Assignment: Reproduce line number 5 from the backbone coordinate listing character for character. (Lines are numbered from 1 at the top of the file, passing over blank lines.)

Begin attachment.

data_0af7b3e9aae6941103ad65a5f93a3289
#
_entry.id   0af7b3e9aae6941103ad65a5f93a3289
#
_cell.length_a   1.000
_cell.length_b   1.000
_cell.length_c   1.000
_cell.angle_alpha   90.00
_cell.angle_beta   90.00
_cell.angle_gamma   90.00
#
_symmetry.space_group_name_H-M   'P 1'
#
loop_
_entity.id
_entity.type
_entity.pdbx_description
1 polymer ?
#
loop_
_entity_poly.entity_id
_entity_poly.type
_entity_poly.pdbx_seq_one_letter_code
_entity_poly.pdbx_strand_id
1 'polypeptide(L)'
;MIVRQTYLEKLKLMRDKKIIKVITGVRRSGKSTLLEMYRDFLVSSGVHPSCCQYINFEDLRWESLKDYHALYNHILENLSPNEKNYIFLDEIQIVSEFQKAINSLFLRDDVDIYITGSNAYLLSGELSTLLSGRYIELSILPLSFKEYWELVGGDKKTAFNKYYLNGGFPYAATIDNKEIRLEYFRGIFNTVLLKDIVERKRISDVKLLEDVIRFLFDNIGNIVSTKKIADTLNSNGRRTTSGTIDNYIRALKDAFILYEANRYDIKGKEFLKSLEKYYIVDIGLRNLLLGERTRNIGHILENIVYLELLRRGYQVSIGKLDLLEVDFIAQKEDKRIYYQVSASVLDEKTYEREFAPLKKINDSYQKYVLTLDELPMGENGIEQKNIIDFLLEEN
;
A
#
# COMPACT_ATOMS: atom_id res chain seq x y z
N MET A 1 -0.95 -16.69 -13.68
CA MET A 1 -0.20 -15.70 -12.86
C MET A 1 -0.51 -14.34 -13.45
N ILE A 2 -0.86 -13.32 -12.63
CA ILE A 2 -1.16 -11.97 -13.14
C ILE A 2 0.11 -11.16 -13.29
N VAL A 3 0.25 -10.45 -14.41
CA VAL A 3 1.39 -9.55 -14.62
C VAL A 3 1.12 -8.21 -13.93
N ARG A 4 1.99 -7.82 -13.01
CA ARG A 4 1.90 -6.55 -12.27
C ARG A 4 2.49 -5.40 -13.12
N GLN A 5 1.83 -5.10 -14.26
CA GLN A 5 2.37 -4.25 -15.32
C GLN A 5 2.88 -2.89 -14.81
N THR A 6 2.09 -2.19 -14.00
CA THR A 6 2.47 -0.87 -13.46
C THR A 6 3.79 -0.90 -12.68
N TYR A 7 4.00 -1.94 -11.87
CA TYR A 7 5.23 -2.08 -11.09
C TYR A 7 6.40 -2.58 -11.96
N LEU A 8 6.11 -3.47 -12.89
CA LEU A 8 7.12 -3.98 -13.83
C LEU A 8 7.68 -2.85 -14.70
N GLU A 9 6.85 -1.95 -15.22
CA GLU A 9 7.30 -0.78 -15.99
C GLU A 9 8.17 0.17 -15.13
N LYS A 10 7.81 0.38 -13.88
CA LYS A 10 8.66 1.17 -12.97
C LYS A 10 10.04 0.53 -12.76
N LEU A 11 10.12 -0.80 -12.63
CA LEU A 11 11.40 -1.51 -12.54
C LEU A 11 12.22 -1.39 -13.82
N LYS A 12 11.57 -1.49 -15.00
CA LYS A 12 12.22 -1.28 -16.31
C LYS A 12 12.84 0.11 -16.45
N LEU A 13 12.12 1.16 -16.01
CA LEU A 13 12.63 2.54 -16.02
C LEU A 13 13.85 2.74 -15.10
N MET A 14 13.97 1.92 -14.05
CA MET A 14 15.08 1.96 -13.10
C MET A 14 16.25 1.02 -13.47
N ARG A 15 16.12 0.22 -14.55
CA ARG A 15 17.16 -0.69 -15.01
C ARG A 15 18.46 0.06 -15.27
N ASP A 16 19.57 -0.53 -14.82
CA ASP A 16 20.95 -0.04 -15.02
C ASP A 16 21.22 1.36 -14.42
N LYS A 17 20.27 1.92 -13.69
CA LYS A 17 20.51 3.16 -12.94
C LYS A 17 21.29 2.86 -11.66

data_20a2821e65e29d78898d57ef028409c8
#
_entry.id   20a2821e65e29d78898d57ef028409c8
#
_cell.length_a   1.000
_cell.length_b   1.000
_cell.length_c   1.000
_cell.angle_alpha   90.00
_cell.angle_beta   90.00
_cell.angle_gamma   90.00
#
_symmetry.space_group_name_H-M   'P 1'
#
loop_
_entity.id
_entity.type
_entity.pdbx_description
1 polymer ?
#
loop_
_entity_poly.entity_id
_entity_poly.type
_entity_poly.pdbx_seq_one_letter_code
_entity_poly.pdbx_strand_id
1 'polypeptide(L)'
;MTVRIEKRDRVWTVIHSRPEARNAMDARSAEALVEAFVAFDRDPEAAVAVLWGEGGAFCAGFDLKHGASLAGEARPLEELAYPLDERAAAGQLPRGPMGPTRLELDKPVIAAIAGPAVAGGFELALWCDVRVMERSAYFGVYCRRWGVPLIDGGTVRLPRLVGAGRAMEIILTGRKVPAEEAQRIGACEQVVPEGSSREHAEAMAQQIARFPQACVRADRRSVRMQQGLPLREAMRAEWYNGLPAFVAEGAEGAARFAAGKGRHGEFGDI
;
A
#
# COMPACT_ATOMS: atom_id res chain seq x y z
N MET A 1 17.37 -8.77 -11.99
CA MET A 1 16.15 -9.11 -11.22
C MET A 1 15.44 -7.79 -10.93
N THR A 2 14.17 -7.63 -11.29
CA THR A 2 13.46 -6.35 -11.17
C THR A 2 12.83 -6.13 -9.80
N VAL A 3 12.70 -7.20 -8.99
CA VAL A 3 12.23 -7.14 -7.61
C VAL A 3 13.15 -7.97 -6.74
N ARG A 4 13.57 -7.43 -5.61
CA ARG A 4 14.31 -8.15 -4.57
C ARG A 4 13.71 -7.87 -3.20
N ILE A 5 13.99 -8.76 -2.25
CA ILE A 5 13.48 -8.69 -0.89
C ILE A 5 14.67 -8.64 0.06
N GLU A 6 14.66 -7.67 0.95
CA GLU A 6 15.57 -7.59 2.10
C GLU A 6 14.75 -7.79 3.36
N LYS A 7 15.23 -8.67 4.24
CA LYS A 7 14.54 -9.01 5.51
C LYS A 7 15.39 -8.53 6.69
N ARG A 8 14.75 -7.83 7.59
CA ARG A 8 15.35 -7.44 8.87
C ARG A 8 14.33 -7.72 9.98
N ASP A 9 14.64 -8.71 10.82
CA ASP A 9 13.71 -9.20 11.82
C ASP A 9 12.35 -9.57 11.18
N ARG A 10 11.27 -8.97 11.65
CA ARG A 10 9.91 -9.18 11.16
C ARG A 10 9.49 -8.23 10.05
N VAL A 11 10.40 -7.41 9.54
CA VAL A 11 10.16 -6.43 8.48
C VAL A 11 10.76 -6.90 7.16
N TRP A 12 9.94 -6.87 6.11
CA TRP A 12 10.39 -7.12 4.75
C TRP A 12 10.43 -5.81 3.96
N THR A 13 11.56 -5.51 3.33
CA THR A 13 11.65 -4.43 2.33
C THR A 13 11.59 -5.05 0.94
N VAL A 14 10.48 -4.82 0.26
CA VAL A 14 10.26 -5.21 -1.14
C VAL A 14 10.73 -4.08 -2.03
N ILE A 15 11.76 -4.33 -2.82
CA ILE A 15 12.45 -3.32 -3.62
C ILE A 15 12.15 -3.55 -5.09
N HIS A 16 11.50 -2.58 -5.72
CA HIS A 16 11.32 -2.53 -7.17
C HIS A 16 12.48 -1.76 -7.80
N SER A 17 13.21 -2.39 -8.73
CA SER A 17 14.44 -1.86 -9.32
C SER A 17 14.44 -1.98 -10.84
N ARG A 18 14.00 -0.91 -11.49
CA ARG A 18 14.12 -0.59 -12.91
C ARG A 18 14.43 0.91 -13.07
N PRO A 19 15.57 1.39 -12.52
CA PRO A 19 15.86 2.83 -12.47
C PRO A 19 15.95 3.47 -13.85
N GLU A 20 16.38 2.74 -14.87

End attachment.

_cell.length_a   1.000